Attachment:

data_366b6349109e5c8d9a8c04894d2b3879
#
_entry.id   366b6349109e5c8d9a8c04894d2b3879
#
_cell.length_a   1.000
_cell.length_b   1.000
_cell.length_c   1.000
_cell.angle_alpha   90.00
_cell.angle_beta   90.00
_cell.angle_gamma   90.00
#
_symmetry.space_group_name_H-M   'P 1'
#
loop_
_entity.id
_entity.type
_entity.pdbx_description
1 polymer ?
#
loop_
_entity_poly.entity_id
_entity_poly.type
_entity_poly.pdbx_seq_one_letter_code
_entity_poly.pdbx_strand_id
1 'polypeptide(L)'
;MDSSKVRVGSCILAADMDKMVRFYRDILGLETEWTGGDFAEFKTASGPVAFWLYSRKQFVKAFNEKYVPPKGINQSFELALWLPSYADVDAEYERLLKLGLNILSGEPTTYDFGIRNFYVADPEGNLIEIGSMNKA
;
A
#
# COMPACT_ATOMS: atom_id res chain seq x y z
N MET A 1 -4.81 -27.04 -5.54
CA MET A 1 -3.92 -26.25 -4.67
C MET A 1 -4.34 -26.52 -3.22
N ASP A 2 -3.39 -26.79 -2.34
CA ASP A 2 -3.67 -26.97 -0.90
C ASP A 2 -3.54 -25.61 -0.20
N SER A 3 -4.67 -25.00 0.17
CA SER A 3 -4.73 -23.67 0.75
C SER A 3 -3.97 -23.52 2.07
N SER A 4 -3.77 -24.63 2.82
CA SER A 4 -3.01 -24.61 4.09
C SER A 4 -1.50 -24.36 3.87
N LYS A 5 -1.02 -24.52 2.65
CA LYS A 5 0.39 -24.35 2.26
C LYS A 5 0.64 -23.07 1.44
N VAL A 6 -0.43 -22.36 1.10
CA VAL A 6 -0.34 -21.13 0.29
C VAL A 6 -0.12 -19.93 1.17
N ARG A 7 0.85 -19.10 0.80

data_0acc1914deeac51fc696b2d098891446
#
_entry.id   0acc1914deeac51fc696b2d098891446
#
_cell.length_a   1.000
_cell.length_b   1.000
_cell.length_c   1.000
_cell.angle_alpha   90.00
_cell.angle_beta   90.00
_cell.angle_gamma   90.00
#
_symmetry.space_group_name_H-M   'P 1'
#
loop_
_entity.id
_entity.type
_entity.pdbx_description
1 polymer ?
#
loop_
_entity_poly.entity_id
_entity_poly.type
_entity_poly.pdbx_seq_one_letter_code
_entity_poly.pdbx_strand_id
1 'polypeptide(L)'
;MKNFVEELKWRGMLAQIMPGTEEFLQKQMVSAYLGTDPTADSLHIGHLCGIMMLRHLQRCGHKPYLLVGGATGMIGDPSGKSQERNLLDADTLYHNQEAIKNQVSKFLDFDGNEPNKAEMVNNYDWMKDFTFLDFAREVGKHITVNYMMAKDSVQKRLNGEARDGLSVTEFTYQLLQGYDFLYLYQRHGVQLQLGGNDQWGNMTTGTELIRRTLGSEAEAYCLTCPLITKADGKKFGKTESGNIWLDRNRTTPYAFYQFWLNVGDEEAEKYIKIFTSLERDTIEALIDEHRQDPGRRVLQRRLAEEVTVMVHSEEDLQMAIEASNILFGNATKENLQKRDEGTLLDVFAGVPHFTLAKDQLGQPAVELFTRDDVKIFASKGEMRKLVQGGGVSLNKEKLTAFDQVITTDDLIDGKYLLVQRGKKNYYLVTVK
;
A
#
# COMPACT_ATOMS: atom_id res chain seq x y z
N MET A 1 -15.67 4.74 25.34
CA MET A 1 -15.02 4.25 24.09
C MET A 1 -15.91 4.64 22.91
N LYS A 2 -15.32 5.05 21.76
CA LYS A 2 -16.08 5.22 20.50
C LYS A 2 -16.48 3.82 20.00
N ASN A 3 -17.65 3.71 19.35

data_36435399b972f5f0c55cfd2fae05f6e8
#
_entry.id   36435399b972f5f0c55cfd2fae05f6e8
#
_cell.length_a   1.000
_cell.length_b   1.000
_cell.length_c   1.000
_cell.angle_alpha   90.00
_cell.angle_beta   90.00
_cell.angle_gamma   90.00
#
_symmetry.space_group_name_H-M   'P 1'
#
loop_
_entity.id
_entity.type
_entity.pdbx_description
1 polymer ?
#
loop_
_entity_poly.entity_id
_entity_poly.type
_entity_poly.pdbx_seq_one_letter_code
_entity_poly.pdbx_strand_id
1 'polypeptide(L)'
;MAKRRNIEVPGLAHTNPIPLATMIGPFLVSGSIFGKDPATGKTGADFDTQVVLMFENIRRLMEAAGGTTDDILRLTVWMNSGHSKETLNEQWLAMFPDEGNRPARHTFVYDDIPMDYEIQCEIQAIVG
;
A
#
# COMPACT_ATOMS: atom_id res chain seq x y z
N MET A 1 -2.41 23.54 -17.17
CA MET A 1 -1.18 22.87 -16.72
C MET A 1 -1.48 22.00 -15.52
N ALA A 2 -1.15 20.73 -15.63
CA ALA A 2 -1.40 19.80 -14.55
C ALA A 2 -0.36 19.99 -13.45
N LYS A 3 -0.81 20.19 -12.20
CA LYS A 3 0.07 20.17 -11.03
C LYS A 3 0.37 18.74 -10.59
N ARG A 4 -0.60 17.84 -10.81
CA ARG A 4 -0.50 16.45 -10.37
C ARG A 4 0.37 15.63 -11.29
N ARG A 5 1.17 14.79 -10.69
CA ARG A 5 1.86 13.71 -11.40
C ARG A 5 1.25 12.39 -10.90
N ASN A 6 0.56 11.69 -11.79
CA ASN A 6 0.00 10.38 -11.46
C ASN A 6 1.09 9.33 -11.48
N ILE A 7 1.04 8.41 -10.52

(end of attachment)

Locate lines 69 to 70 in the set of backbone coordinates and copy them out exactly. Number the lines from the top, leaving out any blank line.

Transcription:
loop_
_entity_poly.entity_id